Daddy

Dear Jack: You Subliminally Taught Your Sister to Ask for Chips at Starbucks

7 years, 8 months.

Dear Jack,

There has been an unspoken rule in our family for years now:

When we go out as a family to run errands in the car, Mommy is always going to ask me, “Coffee?”

That’s her way of saying she wants to go to Starbucks. I always say yes; knowing that I might as well enjoy a cold brew.

And if Mommy and I are getting coffee, you know that you can ask for a snack:

“Can I get a croissant?”

And the answer is always yes:

“Or what man is there among you who, when his son asks for a loaf of bread, will give him a stone? -Matthew 7:9

So after quietly watching that scenario play out weekend after weekend, your sister decided it was her time to join in on the action.

As our family made our way to the Nashville Sounds baseball game a couple of weeks ago, as we pulled up to the drive-through at Starbucks, you said the magic words:

“Can I get a croissant?”

Without missing a beat, your sister immediately jumped in:

“Chips?…”

It was equally amazing and hilarious how she already had a prepared request. She knew the place, she knew the cue, and she even knew the specific yet seemingly random food she wanted while the gettin’ was good.

However, you suggested to her that she get a croissant instead. In your experience and wisdom, you knew she might want some of yours once she saw it.

That was a good call. Both of you ended up with your own personal croissant.

I couldn’t help but notice though, she completely downloaded hers by the time you had taken the third bite of yours.

Well, I guess now it will be no surprise what will happen the time next our family ends up at Starbucks:

There will be two simultaneous requests:

“Croissant?…”

Love,

Daddy

Dear Holly: That Week You Refused to Take Off Your Brother’s Captain America Mask

2 years, 2 months.

Dear Holly,

It was a typical evening. Mommy picked you and your brother up from summer day camp. I had just driven back home from work.

As I began to help Mommy prep dinner, your brother mentioned something about taking you upstairs to see something.

Ten minutes later, I looked up to see that he had brought you back down, but decked out in his Captain America mask from his Halloween costume 3 years ago, with the accompanying shield.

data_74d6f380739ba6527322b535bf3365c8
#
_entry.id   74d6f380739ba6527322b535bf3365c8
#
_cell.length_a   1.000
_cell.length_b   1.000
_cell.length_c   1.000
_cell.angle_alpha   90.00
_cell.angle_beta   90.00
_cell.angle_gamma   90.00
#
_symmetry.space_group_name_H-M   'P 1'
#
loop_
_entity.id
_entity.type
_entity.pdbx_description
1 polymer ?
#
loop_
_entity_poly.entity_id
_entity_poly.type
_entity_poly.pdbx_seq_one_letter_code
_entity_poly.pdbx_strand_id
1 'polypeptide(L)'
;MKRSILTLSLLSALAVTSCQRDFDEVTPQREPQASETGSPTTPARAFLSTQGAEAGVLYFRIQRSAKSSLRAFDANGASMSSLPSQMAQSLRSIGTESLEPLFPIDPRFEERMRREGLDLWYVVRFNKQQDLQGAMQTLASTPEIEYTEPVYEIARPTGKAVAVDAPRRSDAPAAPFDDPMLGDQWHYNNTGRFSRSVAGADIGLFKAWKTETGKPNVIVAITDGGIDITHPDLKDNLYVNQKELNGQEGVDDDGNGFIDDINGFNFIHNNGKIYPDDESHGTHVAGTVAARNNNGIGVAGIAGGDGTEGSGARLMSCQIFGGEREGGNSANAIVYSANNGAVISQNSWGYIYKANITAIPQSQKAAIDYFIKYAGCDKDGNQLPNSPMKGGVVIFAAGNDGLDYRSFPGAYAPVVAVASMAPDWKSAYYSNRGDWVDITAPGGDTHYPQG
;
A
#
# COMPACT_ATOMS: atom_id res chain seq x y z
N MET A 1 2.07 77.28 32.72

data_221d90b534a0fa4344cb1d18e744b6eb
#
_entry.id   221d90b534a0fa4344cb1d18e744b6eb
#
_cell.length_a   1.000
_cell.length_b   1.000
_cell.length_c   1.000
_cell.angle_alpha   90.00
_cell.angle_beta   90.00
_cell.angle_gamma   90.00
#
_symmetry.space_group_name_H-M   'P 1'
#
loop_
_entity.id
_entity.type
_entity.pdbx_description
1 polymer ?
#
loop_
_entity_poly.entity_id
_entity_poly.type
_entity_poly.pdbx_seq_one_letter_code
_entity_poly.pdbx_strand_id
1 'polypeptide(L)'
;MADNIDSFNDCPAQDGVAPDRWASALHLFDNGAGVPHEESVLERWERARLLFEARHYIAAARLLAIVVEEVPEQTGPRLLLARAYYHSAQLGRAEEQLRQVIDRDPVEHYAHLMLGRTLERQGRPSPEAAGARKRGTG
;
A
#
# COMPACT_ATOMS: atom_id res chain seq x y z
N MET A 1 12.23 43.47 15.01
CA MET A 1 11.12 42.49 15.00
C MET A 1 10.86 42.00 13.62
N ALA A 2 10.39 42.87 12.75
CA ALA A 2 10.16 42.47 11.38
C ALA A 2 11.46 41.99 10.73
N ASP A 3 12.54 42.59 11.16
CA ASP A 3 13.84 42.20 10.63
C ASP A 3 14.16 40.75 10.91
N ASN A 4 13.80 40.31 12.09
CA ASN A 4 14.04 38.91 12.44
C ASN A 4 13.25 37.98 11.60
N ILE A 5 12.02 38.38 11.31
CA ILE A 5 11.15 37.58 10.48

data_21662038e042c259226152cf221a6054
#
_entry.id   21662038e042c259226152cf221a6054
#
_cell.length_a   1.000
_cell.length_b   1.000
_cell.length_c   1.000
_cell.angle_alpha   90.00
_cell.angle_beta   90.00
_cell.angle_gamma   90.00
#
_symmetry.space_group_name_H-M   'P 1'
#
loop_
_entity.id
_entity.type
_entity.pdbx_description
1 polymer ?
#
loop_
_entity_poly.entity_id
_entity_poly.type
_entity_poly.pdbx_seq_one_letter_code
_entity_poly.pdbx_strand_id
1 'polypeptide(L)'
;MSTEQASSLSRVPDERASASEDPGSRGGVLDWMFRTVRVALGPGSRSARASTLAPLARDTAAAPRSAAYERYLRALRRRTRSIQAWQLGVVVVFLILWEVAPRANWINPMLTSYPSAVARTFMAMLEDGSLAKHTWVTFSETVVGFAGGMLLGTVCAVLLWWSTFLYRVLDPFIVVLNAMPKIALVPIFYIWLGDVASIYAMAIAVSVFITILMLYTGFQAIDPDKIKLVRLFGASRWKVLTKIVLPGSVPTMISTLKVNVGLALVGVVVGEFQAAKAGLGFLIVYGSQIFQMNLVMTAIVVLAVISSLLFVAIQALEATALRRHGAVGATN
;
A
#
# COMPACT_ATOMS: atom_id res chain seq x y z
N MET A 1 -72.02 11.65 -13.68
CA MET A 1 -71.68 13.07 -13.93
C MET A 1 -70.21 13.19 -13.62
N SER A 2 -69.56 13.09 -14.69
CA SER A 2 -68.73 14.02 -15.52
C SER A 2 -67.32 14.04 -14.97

You didn’t say a word, but I could tell it was important to you that I recognized that you were now Captain America.

Then during breakfast the next morning, I stepped into the kitchen to realize you were wearing the mask again; refusing to take it off while you ate breakfast.

A little bit later as Mommy was getting ready to leave for work, you added Mommy’s slippers to your superhero outfit. It somehow made sense.

This week will be remembered as the week you refused to take off your brother’s Captain America mask. And actually, your commitment to your superhero outfit actually inspired your brother:

He has been making some serious plans about making his return as an actor on YouTube again. Your brother asked me, “Hey Daddy, do you think when Holly’s a little older, we could do Jack-Man videos again?”

I instantly assured him that we could make our own superhero videos now if he wanted to.

But after he thought about it, your brother decided that instead of reprising the titular character of the 22 episode series, Jack-Man, he would like to try writing his own series.

So if this ends up really happening, I will be making the video, and he’ll be writing and starring in it. He’s also having Mommy look into buying him a lizard costume for it.

We’ll see where thing things goes. If it’s mean to be, it’ll be…

Love,

Daddy

Dear Jack: It’s Hard to Take a Normal Picture of You These Days

7 years, 7 months.

Dear Jack,

As I began looking through the more than a thousand pictures I took of our family’s recent trip to northern California, it didn’t take me long to notice a pattern: It was rare to see you just smiling normally in a photo.

Instead, the majority of the pictures show you making some kind of silly face.